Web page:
Curator Richard Dunn from the Royal Museums Greenwich discusses some of the highlights of Ships, Clocks & Stars. The exhibition offers visitors the rare chance to see the extraordinary nautical instruments that led to maritime history’s greatest scientific breakthroughs – the quest for longitude.
The following videos produced by the Royal Australian Navy and other organisations are of historical significance to the RAN.
Liberty Industrial carried out the deconstruction of the historic Hammerhead Crane located at the Garden Island Naval Base on Sydney Harbour. The project involved dismantling the giant cantilevered dockside crane for the Department of Defence. The structure was progressively dismantled in large sections in a highly choreographed sequence, engineered to maintain the structural stability of the crane. In addition to the removal of the structure, the project had a substantial salvage component with the preservation and restoration of numerous heritage significant components of the crane.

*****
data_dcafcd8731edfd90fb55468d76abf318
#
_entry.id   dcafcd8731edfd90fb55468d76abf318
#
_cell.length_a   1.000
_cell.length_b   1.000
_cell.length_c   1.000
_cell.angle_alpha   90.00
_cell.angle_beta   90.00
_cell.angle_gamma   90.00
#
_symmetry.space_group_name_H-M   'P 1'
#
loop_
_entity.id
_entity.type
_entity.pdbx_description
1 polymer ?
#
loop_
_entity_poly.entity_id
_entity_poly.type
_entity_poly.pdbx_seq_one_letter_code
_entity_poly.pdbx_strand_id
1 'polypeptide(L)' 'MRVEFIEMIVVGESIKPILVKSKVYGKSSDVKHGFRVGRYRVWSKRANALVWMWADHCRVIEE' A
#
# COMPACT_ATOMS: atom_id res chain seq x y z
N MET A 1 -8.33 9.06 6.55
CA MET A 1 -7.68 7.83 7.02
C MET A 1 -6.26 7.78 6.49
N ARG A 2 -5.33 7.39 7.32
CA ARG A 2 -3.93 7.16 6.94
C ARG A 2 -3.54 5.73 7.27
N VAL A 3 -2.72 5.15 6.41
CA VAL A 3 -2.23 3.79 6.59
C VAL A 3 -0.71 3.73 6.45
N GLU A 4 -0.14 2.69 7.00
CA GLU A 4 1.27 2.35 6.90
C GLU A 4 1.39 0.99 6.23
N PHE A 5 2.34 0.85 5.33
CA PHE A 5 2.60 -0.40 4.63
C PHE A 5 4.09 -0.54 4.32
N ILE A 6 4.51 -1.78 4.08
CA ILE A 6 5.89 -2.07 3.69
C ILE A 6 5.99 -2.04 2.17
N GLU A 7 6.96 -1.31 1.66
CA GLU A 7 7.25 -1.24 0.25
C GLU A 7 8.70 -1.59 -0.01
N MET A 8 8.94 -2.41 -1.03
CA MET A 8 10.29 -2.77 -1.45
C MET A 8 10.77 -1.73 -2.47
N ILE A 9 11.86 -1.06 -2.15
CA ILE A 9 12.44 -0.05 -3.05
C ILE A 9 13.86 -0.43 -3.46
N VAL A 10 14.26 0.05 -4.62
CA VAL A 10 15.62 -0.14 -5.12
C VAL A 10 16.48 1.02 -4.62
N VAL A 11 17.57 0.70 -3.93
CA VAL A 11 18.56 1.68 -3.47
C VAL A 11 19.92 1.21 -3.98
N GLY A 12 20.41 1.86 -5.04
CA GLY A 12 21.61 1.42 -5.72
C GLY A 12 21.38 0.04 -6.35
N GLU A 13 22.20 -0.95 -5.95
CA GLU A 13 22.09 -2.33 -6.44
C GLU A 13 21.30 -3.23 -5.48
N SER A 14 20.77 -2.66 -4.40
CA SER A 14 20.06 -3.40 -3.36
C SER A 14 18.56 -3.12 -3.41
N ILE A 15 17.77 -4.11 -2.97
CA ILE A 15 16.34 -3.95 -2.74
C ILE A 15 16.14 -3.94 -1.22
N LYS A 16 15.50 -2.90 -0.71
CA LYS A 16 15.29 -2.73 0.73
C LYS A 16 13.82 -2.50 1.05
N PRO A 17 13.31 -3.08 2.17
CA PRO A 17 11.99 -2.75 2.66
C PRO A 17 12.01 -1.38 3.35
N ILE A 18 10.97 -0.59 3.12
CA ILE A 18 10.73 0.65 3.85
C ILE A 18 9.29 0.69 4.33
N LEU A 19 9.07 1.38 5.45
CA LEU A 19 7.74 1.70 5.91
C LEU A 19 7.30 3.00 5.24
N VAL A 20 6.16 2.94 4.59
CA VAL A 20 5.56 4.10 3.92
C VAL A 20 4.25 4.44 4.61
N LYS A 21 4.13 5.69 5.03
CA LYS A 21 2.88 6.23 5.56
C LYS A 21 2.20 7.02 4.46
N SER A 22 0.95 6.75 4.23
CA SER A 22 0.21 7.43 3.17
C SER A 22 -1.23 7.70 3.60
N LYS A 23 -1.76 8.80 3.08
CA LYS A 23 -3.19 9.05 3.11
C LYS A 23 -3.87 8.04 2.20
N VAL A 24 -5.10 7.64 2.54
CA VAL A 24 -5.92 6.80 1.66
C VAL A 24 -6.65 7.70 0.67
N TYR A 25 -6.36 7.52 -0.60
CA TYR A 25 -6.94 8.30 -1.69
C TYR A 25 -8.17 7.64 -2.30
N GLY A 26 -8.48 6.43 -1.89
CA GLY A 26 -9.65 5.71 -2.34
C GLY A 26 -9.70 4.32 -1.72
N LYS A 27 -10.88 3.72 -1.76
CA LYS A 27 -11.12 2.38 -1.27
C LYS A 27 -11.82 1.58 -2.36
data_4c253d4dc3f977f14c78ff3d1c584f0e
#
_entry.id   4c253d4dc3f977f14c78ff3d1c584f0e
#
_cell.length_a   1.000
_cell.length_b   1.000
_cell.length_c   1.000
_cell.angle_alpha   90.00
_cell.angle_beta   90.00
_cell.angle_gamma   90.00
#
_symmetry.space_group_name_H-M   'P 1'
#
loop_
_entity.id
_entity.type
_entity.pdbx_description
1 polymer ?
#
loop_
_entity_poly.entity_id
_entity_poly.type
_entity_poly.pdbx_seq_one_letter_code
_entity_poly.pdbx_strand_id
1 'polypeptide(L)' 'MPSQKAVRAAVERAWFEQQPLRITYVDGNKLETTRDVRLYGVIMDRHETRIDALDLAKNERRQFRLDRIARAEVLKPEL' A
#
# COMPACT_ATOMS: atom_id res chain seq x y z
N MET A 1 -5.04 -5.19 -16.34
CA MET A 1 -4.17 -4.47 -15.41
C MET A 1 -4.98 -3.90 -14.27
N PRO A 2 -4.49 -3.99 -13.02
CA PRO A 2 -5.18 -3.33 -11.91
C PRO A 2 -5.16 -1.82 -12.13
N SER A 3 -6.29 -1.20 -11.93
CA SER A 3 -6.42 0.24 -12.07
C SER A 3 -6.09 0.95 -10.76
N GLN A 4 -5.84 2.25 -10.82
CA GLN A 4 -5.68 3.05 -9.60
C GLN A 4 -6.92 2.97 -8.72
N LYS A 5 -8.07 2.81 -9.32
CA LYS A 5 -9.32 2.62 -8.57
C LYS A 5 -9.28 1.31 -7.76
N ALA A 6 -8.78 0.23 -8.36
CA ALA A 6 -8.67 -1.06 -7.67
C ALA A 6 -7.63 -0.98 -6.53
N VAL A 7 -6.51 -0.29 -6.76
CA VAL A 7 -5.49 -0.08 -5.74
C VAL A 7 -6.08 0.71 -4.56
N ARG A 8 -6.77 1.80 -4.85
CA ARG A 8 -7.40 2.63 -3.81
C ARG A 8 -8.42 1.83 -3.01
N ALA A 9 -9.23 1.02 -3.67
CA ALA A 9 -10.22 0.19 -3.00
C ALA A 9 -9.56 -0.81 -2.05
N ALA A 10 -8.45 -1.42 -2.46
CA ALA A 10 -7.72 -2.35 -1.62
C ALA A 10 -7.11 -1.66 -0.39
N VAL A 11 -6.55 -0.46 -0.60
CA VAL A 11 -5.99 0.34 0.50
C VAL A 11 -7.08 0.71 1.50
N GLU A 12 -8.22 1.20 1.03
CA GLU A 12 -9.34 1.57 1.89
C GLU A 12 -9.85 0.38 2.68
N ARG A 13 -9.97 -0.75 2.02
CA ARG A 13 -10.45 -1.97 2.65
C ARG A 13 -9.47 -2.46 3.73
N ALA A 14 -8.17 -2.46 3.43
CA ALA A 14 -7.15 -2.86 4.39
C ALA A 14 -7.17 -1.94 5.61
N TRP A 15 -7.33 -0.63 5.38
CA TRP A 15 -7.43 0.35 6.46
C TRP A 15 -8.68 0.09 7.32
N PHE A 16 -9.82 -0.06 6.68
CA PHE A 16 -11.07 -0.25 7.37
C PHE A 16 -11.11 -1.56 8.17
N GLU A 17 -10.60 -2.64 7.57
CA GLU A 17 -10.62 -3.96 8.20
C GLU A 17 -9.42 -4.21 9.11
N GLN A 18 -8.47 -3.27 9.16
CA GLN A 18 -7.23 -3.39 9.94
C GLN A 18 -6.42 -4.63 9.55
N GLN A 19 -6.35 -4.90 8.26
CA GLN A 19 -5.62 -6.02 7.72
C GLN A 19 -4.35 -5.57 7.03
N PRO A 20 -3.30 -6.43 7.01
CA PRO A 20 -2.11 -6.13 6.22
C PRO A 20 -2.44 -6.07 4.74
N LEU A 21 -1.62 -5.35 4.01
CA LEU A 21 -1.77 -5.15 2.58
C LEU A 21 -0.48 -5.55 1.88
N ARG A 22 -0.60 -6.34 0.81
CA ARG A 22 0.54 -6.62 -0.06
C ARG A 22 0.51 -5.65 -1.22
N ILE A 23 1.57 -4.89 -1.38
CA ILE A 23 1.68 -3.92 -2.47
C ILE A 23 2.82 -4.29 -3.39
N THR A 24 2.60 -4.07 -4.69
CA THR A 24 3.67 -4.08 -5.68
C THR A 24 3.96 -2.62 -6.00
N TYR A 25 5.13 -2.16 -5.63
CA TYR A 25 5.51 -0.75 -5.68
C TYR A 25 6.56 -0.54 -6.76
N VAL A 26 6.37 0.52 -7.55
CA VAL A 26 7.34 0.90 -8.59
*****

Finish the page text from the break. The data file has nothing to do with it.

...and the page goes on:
On the 4th of October 1913 HMAS Australia led the new fleet through the heads of Sydney Harbour. HMAS Australia, an Indefatigable-class battle cruiser, was The Royal Australian Navy’s first flagship. A year later it was serving Australia in World War I. After distinguished service HMAS Australia was decommissioned and eventually scuttled off Sydney Heads on April 12 1924. This film records the last moments of that important piece of Australian Naval history.
First entry of the Royal Australian Navy’s Fleet into Sydney in 1913.
Courtesy of Sea Power Centre – Australia.
The International Fleet Review was held to commemorate the centenary of the first entry of the Royal Australian Navy Fleet into Sydney which occurred on 4 October 1913. The International Fleet Review was Navy’s signature commemorative event for 2013. More than 30 foreign warships and 12 tall ships participated.